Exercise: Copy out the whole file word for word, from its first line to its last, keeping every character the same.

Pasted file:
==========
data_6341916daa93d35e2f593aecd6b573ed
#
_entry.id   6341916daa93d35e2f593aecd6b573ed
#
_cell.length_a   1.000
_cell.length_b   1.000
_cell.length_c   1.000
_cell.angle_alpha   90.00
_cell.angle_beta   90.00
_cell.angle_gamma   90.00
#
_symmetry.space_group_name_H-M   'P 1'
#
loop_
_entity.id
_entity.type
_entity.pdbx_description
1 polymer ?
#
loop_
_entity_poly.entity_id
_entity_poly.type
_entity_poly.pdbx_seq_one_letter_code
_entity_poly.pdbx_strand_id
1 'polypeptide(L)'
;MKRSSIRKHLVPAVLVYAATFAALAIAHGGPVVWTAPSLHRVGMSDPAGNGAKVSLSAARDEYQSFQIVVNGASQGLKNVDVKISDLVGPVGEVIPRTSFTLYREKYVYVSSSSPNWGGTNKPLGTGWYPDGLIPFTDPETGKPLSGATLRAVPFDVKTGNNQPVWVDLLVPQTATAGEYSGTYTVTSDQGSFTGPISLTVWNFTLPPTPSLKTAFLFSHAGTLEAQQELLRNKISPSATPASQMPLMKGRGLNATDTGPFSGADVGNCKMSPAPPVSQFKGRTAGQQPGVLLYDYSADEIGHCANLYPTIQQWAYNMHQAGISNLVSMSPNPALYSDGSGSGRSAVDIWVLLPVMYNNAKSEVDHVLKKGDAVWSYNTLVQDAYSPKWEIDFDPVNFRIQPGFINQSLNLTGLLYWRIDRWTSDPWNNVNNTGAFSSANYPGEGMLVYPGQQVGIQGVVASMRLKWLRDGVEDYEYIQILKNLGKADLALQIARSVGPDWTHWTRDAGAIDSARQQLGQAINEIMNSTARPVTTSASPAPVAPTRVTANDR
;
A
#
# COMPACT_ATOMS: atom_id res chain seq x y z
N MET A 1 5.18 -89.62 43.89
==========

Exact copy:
data_6341916daa93d35e2f593aecd6b573ed
#
_entry.id   6341916daa93d35e2f593aecd6b573ed
#
_cell.length_a   1.000
_cell.length_b   1.000
_cell.length_c   1.000
_cell.angle_alpha   90.00
_cell.angle_beta   90.00
_cell.angle_gamma   90.00
#
_symmetry.space_group_name_H-M   'P 1'
#
loop_
_entity.id
_entity.type
_entity.pdbx_description
1 polymer ?
#
loop_
_entity_poly.entity_id
_entity_poly.type
_entity_poly.pdbx_seq_one_letter_code
_entity_poly.pdbx_strand_id
1 'polypeptide(L)'
;MKRSSIRKHLVPAVLVYAATFAALAIAHGGPVVWTAPSLHRVGMSDPAGNGAKVSLSAARDEYQSFQIVVNGASQGLKNVDVKISDLVGPVGEVIPRTSFTLYREKYVYVSSSSPNWGGTNKPLGTGWYPDGLIPFTDPETGKPLSGATLRAVPFDVKTGNNQPVWVDLLVPQTATAGEYSGTYTVTSDQGSFTGPISLTVWNFTLPPTPSLKTAFLFSHAGTLEAQQELLRNKISPSATPASQMPLMKGRGLNATDTGPFSGADVGNCKMSPAPPVSQFKGRTAGQQPGVLLYDYSADEIGHCANLYPTIQQWAYNMHQAGISNLVSMSPNPALYSDGSGSGRSAVDIWVLLPVMYNNAKSEVDHVLKKGDAVWSYNTLVQDAYSPKWEIDFDPVNFRIQPGFINQSLNLTGLLYWRIDRWTSDPWNNVNNTGAFSSANYPGEGMLVYPGQQVGIQGVVASMRLKWLRDGVEDYEYIQILKNLGKADLALQIARSVGPDWTHWTRDAGAIDSARQQLGQAINEIMNSTARPVTTSASPAPVAPTRVTANDR
;
A
#
# COMPACT_ATOMS: atom_id res chain seq x y z
N MET A 1 5.18 -89.62 43.89